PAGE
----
trump accuses journalists as being dishonest and delivering fake news. ginsberg telling the bbc she reads newspapers every day and says reporters are trying to tell the public the truth. authorities in north dakota saying they've officially cleared a protest camp that's been occupied for months by people trying to stop construction of the final phase of the dakota access pipeline. most protesters leaving the camp yesterday. this was after authorities closed it because they feared heavy spring flooding. in 17 years -- i love this story -- 17 years after throwing his final nfl pass, football legend dan marino has officially retired from the nfl. marino and five other legends in the dolphins organization, including hall of famers bob griese and larry little signed one-day contracts yesterday so they could officially retire as members of the franchise. i like that story a lot. wish more teams would do that. back to politics. a busy week for members of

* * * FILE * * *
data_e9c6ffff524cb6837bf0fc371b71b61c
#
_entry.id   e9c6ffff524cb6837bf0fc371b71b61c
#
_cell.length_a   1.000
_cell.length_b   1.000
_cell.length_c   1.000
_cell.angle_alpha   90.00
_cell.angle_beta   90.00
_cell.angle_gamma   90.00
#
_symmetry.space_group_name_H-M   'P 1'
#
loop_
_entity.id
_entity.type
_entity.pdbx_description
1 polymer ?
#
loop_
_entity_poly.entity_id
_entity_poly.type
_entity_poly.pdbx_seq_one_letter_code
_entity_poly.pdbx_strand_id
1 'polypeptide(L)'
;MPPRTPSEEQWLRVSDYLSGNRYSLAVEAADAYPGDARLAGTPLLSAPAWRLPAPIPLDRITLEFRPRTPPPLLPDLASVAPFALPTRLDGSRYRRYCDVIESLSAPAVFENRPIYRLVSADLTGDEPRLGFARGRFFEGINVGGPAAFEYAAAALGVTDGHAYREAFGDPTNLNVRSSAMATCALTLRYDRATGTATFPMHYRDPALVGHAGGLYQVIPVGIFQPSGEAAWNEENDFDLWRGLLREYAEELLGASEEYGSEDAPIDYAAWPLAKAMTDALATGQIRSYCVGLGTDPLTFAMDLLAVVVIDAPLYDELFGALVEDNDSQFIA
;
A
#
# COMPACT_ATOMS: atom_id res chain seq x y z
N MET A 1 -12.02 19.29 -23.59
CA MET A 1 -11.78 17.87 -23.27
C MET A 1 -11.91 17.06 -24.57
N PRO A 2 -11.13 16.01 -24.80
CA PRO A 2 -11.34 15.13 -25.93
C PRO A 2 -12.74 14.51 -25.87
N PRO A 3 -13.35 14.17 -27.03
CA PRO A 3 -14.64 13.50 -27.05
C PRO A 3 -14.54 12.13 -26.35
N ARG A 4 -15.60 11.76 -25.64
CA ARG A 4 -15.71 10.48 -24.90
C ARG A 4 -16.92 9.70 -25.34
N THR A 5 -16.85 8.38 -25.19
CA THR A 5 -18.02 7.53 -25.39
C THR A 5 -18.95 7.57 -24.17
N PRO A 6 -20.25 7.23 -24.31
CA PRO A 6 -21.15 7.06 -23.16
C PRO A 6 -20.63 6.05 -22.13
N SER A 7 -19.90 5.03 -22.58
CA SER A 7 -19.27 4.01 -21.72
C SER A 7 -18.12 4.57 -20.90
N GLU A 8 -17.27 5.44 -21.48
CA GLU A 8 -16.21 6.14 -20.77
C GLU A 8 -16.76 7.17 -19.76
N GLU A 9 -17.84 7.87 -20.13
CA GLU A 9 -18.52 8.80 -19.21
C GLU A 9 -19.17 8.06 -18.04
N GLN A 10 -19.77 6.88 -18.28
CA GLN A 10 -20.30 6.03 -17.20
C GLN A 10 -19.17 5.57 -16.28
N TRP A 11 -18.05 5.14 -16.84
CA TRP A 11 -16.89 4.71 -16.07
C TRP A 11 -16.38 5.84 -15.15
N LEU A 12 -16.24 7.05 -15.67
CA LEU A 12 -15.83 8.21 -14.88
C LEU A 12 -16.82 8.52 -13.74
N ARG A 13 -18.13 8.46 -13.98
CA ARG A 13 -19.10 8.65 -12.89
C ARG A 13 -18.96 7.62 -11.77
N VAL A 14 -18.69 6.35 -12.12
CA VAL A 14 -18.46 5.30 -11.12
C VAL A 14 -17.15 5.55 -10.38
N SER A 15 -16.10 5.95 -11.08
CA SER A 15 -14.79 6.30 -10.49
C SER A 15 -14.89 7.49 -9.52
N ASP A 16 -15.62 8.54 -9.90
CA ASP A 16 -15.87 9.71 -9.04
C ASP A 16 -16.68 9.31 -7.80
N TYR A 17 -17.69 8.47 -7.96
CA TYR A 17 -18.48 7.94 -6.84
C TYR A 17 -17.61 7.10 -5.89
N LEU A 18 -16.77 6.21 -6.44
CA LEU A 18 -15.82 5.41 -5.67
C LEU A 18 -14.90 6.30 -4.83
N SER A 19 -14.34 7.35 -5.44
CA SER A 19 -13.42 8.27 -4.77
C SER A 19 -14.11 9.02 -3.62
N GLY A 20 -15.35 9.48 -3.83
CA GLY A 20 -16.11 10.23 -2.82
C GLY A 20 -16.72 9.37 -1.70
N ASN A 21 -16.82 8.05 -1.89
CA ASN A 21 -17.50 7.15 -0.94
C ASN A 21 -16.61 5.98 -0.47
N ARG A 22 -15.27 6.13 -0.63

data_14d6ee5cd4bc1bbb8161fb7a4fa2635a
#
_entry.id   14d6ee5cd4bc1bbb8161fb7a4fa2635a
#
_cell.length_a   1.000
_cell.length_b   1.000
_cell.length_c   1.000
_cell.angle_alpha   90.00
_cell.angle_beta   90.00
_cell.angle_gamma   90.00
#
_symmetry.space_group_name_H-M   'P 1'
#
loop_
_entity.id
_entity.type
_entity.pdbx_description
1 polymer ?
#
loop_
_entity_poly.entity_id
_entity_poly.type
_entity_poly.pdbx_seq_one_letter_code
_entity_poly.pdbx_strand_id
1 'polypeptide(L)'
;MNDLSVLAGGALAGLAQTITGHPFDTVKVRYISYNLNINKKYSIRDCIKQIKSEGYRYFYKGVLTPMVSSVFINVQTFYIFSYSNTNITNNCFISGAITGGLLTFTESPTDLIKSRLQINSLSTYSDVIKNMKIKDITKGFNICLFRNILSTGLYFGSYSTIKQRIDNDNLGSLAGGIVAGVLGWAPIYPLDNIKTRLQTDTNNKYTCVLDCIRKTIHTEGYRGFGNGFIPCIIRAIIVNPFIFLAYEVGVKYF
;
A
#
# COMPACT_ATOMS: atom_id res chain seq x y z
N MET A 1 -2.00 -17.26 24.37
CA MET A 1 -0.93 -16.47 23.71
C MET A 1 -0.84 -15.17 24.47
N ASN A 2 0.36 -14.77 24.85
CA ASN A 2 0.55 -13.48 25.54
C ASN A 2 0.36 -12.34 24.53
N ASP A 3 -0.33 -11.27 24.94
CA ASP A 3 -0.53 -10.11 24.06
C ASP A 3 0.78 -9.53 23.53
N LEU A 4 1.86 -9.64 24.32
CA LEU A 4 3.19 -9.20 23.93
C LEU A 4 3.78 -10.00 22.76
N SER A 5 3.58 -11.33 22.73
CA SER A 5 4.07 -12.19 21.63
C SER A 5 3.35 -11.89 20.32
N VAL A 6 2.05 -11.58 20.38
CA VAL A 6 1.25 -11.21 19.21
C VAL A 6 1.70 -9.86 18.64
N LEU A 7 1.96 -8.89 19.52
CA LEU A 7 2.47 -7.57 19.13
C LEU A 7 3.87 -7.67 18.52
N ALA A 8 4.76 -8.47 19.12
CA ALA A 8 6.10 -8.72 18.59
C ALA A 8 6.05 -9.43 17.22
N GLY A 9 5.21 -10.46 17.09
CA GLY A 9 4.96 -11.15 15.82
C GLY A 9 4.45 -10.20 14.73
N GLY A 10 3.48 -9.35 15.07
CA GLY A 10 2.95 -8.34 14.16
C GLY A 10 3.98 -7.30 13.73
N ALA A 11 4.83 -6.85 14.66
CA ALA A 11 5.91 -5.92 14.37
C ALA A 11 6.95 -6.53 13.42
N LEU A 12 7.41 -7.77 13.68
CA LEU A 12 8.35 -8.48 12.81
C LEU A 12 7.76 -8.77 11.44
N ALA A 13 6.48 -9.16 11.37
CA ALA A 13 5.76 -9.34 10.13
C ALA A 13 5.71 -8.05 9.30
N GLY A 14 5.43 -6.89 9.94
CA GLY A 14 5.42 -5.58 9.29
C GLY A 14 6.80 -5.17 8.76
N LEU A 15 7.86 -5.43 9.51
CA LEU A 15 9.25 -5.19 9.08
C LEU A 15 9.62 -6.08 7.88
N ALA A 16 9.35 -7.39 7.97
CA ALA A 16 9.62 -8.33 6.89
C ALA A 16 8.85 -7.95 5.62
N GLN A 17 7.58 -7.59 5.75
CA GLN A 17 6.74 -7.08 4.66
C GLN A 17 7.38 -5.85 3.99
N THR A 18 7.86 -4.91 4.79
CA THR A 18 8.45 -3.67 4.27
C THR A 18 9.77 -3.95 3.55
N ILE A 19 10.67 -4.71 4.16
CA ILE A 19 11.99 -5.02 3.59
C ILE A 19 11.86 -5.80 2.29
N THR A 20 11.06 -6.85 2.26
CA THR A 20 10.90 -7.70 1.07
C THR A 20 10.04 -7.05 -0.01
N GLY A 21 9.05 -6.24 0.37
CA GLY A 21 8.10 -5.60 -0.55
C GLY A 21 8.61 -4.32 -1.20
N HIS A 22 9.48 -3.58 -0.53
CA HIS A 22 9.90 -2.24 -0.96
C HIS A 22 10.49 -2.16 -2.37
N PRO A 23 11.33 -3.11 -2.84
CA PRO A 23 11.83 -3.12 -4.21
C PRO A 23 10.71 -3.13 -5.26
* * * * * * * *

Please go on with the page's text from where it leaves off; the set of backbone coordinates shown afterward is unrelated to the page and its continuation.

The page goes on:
congress, holding town hall meetings with their constituents back home. and some of these meetings, as you have been seeing, are getting very heated. voters questioning the members on issues ranging from president trump's consecutive actions to efforts to repeal the affordable care act. not all lawmakers are showing up for the events. one of florida senator's marco rubio constituents caught up with him and asked if he would be holding a town hall meeting. >> senator i thought you were in europe? i saw all these missing child posters over town. are you going to host a town hall? i'm glad you're okay. are you going to host a town hall? has a constituent town hall today. we need to hear from you, senator. senator, we need to hear from you. your constituents. >> one lawmaker who did show up today, north dakota republican congressman kevin cramer. he had an event in fargo. cal perry was at the event. it's cleared out.